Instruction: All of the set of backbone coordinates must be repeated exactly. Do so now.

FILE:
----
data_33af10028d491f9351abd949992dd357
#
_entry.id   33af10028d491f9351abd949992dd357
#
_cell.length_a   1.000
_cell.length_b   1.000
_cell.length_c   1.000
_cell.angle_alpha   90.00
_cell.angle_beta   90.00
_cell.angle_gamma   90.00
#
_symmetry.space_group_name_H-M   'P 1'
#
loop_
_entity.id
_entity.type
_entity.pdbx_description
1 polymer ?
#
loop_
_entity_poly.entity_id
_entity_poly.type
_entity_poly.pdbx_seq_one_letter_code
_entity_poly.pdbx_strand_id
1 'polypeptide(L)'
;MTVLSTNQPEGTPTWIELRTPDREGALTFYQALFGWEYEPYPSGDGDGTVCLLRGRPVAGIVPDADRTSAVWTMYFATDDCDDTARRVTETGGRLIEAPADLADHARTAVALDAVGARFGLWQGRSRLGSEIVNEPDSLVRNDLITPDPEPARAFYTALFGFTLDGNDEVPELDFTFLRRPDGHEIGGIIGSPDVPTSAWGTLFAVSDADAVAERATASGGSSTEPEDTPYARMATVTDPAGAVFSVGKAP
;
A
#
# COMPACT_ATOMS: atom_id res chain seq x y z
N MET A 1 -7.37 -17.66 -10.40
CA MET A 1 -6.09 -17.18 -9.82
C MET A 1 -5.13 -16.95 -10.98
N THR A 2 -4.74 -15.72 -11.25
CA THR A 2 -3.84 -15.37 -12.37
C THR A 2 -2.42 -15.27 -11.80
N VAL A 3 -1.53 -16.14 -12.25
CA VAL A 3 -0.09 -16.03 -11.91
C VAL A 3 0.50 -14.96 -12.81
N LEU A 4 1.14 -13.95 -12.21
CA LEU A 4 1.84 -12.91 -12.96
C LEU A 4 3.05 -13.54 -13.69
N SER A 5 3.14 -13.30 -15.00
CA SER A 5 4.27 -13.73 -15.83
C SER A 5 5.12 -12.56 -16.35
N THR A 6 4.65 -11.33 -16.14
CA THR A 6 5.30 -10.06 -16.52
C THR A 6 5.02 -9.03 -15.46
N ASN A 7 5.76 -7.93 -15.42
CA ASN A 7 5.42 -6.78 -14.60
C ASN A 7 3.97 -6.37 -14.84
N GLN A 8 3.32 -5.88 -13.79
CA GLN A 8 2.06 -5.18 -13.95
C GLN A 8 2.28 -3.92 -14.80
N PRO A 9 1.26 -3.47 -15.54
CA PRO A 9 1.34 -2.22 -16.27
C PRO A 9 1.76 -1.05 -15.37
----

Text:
data_33af10028d491f9351abd949992dd357
#
_entry.id   33af10028d491f9351abd949992dd357
#
_cell.length_a   1.000
_cell.length_b   1.000
_cell.length_c   1.000
_cell.angle_alpha   90.00
_cell.angle_beta   90.00
_cell.angle_gamma   90.00
#
_symmetry.space_group_name_H-M   'P 1'
#
loop_
_entity.id
_entity.type
_entity.pdbx_description
1 polymer ?
#
loop_
_entity_poly.entity_id
_entity_poly.type
_entity_poly.pdbx_seq_one_letter_code
_entity_poly.pdbx_strand_id
1 'polypeptide(L)'
;MTVLSTNQPEGTPTWIELRTPDREGALTFYQALFGWEYEPYPSGDGDGTVCLLRGRPVAGIVPDADRTSAVWTMYFATDDCDDTARRVTETGGRLIEAPADLADHARTAVALDAVGARFGLWQGRSRLGSEIVNEPDSLVRNDLITPDPEPARAFYTALFGFTLDGNDEVPELDFTFLRRPDGHEIGGIIGSPDVPTSAWGTLFAVSDADAVAERATASGGSSTEPEDTPYARMATVTDPAGAVFSVGKAP
;
A
#
# COMPACT_ATOMS: atom_id res chain seq x y z
N MET A 1 -7.37 -17.66 -10.40
CA MET A 1 -6.09 -17.18 -9.82
C MET A 1 -5.13 -16.95 -10.98
N THR A 2 -4.74 -15.72 -11.25
CA THR A 2 -3.84 -15.37 -12.37
C THR A 2 -2.42 -15.27 -11.80
N VAL A 3 -1.53 -16.14 -12.25
CA VAL A 3 -0.09 -16.03 -11.91
C VAL A 3 0.50 -14.96 -12.81
N LEU A 4 1.14 -13.95 -12.21
CA LEU A 4 1.84 -12.91 -12.96
C LEU A 4 3.05 -13.54 -13.69
N SER A 5 3.14 -13.30 -15.00
CA SER A 5 4.27 -13.73 -15.83
C SER A 5 5.12 -12.56 -16.35
N THR A 6 4.65 -11.33 -16.14
CA THR A 6 5.30 -10.06 -16.52
C THR A 6 5.02 -9.03 -15.46
N ASN A 7 5.76 -7.93 -15.42
CA ASN A 7 5.42 -6.78 -14.60
C ASN A 7 3.97 -6.37 -14.84
N GLN A 8 3.32 -5.88 -13.79
CA GLN A 8 2.06 -5.18 -13.95
C GLN A 8 2.28 -3.92 -14.80
N PRO A 9 1.26 -3.47 -15.54
CA PRO A 9 1.34 -2.22 -16.27
C PRO A 9 1.76 -1.05 -15.37